From Washington to the West Coast, Madame Chiang was winning the hearts of Americans as no other foreigner has ever done. Never was sympathy for China, and the public demand for greater immediate aid to the Chinese, at a higher peak. Official Washington, although it felt that everything is being done for China that can be done at the moment, couldn't help blushing and having a false sense of guilt when it tried to explain why China's needs aren't being met.

  Just back from China where he studied the situation, Arnold knew there was no reason to blush or feel guilty. Factually, calmly, he gave the answer. There are not enough planes yet. Operational hazards on the India-China airline are terrific, China has no fuel. Said he: "A huge number of planes cannot be sent to any one theatre without taking them away from another . . . Our men must fly across mountains higher than the Rockies . . . Every gallon of gasoline used by our forces in China goes in by air. Each cargo plane must carry - in addition to its normal load - enough gasoline to get back to India."
  Even Time Magazine, which has always insisted that more attention be paid to the Atlantic front, accepted Arnold's reasons. The publication pointed out that a China-based force of 400 bombers and 100 fighters - "to take an arbitrary but respectable figure" - would require 75,000 tons monthly of gasoline, bombs and ammunition, figuring 15 offensive missions a month for each plane. One thousand of the biggest transports made, each making more than twelve round trips every four weeks from India to China, would be required to keep such a force going.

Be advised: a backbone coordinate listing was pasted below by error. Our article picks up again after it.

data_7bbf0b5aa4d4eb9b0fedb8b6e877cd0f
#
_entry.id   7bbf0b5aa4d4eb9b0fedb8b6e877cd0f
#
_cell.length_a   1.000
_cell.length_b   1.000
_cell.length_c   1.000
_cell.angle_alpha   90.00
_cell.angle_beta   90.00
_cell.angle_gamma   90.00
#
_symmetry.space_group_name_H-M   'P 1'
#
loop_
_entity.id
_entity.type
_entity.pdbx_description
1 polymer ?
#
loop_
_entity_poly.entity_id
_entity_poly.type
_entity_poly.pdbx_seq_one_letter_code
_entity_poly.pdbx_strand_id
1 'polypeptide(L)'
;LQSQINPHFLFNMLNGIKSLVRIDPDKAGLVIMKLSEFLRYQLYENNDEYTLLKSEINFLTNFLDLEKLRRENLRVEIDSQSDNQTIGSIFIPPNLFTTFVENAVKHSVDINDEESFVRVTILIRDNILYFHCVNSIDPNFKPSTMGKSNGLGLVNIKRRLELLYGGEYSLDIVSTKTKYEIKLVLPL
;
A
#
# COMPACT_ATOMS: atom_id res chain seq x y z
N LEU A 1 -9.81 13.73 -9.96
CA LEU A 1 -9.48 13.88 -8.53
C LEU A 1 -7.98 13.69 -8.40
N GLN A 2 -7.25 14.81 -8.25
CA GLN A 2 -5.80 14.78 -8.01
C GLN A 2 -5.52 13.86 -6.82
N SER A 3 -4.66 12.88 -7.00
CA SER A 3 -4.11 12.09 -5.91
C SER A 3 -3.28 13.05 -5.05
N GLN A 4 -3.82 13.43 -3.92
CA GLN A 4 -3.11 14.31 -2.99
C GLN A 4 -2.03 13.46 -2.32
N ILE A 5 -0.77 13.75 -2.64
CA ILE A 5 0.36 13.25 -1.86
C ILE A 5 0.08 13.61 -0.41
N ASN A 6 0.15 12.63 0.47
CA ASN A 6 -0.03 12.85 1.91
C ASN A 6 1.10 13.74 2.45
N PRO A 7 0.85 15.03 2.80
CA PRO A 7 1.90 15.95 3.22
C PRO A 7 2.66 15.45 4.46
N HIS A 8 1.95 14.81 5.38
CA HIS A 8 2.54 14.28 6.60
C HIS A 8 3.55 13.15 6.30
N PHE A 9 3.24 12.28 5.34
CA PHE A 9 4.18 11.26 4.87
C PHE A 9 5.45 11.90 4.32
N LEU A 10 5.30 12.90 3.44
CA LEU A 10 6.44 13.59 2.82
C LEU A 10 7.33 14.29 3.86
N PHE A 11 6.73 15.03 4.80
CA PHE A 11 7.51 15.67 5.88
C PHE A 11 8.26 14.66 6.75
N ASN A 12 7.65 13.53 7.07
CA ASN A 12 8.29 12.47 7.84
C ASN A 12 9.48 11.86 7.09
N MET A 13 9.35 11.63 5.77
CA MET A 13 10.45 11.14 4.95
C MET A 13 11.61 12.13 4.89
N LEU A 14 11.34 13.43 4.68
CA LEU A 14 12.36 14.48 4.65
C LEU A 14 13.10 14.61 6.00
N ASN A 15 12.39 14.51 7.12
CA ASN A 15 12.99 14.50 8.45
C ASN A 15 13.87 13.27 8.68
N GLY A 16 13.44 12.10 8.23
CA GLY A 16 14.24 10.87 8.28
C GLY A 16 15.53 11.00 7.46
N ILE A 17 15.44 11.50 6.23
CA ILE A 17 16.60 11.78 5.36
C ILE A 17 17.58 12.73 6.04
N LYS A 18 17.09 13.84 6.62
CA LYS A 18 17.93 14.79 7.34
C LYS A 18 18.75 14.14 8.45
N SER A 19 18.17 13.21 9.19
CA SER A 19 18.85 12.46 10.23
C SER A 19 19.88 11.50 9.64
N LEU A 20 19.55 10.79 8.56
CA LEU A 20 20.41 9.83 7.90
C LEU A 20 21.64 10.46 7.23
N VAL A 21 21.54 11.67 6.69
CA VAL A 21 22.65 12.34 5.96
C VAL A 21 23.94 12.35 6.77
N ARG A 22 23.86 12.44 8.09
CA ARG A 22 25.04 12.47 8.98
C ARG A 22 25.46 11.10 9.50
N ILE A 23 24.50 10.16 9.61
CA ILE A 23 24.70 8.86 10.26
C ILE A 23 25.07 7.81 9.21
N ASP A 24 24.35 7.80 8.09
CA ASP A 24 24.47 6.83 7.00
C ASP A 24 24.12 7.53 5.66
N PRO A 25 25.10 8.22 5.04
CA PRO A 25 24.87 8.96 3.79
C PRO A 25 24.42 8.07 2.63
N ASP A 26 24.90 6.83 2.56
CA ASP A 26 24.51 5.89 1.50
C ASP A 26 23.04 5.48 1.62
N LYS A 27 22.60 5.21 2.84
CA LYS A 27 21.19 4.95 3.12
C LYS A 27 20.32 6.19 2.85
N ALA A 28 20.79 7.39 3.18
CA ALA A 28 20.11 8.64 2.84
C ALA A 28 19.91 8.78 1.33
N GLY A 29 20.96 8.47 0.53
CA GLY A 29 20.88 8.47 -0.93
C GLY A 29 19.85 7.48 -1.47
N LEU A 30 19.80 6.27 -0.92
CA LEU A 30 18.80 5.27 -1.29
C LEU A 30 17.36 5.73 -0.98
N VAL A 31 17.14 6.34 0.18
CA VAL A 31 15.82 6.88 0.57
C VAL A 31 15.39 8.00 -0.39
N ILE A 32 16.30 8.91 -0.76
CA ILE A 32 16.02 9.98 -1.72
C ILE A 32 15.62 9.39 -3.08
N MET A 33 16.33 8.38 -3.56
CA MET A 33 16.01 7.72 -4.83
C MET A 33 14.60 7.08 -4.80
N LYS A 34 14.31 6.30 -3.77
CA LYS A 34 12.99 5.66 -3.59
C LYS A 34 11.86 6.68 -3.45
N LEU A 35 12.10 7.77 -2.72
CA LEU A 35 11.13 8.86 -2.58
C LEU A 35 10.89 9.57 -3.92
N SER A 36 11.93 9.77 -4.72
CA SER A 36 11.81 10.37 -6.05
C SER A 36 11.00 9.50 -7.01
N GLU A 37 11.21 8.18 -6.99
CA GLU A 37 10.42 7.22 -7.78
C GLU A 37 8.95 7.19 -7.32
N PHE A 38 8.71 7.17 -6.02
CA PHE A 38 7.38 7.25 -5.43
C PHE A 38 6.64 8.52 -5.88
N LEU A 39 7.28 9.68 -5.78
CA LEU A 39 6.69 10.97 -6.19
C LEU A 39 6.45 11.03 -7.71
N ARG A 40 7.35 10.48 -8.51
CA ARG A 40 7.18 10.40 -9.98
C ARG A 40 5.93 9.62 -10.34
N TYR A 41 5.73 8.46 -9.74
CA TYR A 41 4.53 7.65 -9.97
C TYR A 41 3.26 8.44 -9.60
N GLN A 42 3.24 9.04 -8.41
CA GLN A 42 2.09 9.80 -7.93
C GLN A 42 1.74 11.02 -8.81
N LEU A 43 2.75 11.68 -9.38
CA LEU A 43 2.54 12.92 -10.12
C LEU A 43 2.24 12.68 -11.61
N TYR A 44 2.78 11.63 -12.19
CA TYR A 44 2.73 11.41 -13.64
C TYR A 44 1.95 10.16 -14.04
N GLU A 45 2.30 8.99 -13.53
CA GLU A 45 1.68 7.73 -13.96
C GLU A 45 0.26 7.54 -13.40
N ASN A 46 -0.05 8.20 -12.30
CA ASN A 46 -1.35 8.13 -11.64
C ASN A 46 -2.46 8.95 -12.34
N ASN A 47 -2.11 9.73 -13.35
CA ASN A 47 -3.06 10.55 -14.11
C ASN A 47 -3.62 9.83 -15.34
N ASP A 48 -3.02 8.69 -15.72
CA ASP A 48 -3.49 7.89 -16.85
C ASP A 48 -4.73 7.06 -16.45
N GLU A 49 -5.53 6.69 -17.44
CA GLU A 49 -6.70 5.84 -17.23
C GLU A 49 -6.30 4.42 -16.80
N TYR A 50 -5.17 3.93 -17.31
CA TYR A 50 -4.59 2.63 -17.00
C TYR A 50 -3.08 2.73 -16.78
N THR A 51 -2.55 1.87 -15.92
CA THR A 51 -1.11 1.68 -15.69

But Time wasn't the only one who liked Arnold's speech. From Capitol Hill to the White House and back again, the air general's stock already high, jumped some more.
  All Washington could well afford to heed his words. Said Arnold, "We have a motto which certainly applies to air operations in the Far East: The difficult we do immediately; the impossible takes a little longer."

The C.B.I. Roundup is a weekly newspaper published by and for the men of the United States Army Forces in China, Burma, and India, from news and pictures supplied by staff members, soldier correspondents, the United Press and Office of War Information. The Roundup is published Thursday of each week and is printed by The Statesman in New Delhi, India. Editorial matter should be sent directly to Lt. Clancy Topp, Rear Echelon, Hq., U.S.A.F., C.B.I., New Delhi, and should arrive not later than Monday in order to make that week's issue. Pictures must arrive by Sunday and must be negatives or enlargements. Stories should contain full name and organization of sender.

APRIL  8,  1943    

Original issue of C.B.I. Roundup shared by Ruth Canney, widow of CBI veteran John Canney.

Copyright © 2006 Carl Warren Weidenburner